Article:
Shoppers in the Netherlands to see cost of weekly shop rise
The ongoing coronavirus pandemic means companies like Unilever, Procter & Gamble, and Kimberly-Clark face rising production costs, which will ultimately be passed on to supermarkets in the Netherlands, resulting in shoppers having to fork out more money for their favourite products.
Dutch food and beauty products to become more expensive
According to the Financieele Dagblad (FD), food manufacturers are raising prices to cover the growing costs of raw materials and transportation. With extensive lockdowns severely impacting supply, and demand growing now that restrictions are being lifted, dairy, grains, oils and sugar have all become more expensive.
A United Nations index revealed that food prices increased by 40 percent between May 2020 and May 2021, with the price of palm oil rising by a whopping 70 percent over the past six months. Furthermore, packaging and transportation costs have also increased since last spring.
These changes have significant implications for a range of products on sale in the Netherlands. Unilever has been greatly affected, which means a number of brands - ranging from Andrélon to Unox - have seen their prices rise this year, and the Unilever CEO expects prices will continue to rise until at least the beginning of 2022.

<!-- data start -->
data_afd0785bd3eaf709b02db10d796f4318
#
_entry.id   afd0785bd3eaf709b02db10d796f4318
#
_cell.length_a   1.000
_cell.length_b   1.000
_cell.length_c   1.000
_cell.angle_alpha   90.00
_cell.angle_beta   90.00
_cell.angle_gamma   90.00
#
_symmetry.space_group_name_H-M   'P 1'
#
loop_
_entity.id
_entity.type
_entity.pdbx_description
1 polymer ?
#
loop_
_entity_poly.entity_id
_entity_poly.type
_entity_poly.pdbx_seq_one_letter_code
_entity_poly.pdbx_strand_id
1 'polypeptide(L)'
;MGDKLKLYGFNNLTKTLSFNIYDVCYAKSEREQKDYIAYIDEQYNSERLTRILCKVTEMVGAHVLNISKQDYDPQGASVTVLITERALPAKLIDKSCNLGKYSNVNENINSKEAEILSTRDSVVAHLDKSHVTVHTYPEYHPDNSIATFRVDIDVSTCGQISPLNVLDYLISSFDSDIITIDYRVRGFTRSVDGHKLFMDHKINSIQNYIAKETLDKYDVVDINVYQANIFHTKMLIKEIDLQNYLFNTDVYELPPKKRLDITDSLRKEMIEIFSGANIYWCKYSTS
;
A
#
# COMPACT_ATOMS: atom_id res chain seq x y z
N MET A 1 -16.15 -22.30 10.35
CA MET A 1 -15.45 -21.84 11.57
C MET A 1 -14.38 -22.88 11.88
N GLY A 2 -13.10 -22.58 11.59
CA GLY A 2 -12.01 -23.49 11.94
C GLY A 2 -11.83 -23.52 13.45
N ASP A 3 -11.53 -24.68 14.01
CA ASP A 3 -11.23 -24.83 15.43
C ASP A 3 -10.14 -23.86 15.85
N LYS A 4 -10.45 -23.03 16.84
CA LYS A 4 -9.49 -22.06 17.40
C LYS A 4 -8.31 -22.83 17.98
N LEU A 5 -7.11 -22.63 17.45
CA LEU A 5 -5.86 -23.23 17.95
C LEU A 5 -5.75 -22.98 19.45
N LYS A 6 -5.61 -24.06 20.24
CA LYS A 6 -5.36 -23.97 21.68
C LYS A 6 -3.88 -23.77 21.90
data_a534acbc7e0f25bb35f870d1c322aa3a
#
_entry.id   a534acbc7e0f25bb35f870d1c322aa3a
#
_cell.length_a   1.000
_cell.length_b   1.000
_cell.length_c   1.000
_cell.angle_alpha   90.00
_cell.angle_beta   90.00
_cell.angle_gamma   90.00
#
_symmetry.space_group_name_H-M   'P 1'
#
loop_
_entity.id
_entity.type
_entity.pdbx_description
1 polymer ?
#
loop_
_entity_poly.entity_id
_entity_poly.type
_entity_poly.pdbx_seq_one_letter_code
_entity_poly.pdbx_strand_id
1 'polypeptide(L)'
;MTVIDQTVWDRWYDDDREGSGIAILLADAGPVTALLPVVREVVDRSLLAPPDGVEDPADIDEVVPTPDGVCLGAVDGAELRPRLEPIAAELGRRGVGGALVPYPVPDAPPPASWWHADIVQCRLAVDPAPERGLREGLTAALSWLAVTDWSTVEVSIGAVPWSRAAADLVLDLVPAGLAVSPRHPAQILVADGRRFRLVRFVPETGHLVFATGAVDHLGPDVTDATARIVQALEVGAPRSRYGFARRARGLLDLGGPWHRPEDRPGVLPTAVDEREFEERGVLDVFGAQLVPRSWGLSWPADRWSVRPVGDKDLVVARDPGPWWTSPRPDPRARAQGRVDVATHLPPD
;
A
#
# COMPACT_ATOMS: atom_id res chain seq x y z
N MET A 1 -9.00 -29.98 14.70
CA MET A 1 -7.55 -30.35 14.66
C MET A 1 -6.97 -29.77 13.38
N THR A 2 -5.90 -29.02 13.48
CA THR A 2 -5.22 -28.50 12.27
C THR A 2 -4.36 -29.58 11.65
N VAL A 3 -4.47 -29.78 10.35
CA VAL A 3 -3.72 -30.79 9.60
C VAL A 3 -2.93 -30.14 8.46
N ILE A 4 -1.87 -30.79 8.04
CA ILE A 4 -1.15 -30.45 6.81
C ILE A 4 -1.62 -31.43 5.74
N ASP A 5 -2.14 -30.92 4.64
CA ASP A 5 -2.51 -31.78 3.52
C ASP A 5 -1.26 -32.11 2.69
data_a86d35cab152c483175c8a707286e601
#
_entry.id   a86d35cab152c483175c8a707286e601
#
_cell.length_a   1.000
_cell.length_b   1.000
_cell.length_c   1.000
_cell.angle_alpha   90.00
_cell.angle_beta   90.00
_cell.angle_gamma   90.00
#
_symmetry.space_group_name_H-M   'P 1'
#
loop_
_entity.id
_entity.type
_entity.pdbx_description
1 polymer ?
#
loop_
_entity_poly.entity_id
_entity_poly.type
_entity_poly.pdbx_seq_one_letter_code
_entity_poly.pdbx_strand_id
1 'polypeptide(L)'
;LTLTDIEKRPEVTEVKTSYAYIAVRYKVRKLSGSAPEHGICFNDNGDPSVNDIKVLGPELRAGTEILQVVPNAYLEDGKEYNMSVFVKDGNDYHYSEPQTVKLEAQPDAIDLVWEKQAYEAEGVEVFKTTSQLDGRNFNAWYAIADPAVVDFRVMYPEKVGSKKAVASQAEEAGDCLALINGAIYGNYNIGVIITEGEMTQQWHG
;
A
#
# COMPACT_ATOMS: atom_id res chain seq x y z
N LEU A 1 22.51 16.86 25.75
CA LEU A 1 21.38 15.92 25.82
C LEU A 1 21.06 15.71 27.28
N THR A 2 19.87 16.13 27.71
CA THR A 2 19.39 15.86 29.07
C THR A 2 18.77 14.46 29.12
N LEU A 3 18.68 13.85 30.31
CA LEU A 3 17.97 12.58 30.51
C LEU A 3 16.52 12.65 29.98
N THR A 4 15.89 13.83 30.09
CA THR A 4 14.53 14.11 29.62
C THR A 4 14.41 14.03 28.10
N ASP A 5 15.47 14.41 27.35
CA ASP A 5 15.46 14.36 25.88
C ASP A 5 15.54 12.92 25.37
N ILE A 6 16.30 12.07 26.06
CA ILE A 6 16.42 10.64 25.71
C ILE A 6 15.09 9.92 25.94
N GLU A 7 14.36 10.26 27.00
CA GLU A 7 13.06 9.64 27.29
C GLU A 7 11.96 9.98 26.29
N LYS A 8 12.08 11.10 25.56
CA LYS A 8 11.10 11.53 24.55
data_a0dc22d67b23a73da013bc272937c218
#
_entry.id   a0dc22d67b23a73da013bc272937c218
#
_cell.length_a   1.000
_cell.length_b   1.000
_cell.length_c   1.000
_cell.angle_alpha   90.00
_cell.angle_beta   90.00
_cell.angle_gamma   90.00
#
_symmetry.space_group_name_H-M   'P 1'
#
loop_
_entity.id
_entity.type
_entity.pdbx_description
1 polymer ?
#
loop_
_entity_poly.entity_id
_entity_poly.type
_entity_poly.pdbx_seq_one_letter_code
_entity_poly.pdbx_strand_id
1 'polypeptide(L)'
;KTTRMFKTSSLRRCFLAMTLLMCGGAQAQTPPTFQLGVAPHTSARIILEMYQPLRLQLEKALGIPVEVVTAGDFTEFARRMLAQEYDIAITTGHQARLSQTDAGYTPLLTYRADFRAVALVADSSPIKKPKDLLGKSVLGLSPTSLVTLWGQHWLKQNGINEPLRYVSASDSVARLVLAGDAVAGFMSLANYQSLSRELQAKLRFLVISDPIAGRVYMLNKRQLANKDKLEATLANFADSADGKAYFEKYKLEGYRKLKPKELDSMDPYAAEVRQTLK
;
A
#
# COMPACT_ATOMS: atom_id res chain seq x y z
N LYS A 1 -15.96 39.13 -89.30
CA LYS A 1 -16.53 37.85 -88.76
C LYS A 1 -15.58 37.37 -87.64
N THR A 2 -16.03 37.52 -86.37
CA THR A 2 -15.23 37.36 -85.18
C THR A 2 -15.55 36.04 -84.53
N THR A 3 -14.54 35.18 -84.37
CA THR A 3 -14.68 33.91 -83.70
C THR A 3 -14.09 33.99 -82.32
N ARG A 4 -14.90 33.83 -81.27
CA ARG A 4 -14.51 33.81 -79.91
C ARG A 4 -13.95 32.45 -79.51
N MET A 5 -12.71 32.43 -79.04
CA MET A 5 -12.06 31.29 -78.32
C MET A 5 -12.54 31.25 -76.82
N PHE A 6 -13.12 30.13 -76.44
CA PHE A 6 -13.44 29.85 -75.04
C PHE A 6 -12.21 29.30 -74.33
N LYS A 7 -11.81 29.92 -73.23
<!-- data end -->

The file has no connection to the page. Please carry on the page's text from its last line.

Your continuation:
Shoppers in the Netherlands face rising prices
So far, Dutch supermarkets have borne the brunt of these costs, and customers have been able to go about their daily shop without having to face rising prices. However, experts say the customers will inevitably foot the bill.
Thijs Geijer, an economist at the Dutch bank ING, told the FD that, over the coming months, people in the Netherlands will see the cost of their weekly shop rise. “Producers and supermarkets will first have to come to new price agreements. Because they often do not take effect immediately, you see the price increases reflected in the store with a delay.”
Aart van Haren, the CEO of Vomar supermarkets, says the chain continues to swallow the growing costs: “Now that grain prices are so high, the bread we bake in our bakery should actually cost 2,05 euros instead of 1,99 euros. But we want to be competitive, so we swallow that penny ourselves.”
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